There are two additional martin organizations on the national scene. The Purple Martin Conservation Association is dedicated to the conservation of Purple Martins through scientific research, state of the art management techniques, and public education, with the end goal of increasing martin populations throughout North America. The Purple Martin Society, NA has a web site dedicated to Purple Martin landlords, past, present, and future. The society’s purpose is to educate the Purple Martin public, to stimulate their interest and enthusiasm in learning about these birds and caring for them, and to bear testimony to what other enthusiasts have found so gratifying in perpetuating this bird's much needed support.

In recent years, organizations devoted to martins have formed in Minnesota and Michigan. These can serve as models for the formation and organization of a dedicated martin effort in Wisconsin. Michigan Purple Martins has a website devoted to the study of martins in Michigan in hopes of reversing the downward population trend of martins through data collection and data analysis. The MNMartin website, directed by the Minnesota Purple Martin Working Group, was started in 2006 and is dedicated to the preservation of the Purple Martin, more specifically the martins located in Minnesota. The goal of this site is to provide information that is specific to attracting and keeping these birds at colonies in Minnesota and its surrounding states. Finally, the East Central Minnesota Purple Martin Recovery project was established in 2007 and has grown to six public colony sites located across the region.  These colonies, which are extensively managed on a volunteer basis, serve to expose the general public to Purple Martins as well as help foster a healthy increase in the local martin population.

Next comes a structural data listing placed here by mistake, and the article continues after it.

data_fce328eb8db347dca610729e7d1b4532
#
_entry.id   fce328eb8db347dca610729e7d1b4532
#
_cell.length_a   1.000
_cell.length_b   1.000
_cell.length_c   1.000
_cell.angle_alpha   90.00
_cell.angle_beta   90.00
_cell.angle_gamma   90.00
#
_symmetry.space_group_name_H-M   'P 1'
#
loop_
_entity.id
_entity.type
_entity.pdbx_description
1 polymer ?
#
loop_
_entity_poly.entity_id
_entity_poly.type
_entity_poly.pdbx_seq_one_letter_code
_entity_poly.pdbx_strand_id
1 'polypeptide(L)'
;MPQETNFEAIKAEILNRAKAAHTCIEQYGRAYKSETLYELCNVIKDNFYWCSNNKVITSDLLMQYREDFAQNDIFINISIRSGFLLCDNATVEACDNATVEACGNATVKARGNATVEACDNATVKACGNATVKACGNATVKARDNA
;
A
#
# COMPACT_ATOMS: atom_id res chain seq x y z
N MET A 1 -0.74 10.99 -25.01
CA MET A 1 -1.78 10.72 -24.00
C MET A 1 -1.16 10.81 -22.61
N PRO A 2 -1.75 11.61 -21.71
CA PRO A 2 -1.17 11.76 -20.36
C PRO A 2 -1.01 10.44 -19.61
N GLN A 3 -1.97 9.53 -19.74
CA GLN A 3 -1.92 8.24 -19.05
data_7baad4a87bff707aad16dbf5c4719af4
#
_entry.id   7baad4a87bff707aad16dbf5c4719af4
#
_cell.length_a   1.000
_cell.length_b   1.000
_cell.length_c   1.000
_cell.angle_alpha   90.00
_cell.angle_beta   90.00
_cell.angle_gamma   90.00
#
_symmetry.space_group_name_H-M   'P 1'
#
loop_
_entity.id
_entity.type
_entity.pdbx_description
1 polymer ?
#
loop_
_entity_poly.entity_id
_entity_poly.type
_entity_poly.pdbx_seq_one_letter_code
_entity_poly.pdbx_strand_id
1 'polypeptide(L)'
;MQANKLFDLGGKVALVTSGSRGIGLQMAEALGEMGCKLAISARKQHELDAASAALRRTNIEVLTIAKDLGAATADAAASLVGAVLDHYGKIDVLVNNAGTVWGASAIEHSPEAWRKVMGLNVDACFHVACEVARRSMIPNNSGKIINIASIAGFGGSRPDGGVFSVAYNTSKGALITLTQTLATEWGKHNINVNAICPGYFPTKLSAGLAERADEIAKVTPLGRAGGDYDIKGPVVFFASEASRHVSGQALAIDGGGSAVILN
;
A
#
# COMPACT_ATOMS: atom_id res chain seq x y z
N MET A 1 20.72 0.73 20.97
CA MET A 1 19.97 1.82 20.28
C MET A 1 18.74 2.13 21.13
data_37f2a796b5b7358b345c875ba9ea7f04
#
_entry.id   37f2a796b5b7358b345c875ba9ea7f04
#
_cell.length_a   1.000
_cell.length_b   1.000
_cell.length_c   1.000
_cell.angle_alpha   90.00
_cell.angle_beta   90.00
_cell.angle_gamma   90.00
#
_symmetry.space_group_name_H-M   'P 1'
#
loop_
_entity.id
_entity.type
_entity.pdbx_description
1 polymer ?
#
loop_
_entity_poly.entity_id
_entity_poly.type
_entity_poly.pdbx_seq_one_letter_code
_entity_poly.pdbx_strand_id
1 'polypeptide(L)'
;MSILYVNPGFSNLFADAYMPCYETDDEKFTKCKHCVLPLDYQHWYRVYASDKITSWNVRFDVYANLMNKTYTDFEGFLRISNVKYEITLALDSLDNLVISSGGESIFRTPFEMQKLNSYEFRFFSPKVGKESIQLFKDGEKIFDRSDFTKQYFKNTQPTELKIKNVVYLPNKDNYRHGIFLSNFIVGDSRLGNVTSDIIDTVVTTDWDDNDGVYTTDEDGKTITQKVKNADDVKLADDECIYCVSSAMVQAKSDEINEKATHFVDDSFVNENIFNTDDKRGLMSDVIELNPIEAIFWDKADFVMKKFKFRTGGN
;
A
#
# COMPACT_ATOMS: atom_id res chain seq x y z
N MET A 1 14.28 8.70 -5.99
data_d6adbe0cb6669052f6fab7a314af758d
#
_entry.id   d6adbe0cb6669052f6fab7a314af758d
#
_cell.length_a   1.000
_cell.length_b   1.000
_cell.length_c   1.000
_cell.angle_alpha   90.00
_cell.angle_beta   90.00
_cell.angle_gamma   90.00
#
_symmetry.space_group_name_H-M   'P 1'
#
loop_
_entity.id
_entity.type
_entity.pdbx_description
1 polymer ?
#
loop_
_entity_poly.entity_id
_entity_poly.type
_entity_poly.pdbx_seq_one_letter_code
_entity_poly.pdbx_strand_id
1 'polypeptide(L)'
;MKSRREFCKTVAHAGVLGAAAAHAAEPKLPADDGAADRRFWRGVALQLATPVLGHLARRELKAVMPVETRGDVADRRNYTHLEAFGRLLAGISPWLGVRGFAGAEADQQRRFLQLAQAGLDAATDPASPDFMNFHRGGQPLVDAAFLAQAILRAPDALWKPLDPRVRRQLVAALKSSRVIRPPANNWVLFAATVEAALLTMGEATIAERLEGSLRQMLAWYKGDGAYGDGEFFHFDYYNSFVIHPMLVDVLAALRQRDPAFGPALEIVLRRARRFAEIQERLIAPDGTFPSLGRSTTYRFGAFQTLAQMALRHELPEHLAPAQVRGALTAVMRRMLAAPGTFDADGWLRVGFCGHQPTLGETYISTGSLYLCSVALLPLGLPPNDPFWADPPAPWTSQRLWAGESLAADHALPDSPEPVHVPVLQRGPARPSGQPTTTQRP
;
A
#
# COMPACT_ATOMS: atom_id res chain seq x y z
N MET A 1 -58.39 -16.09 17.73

Growth possible on public sites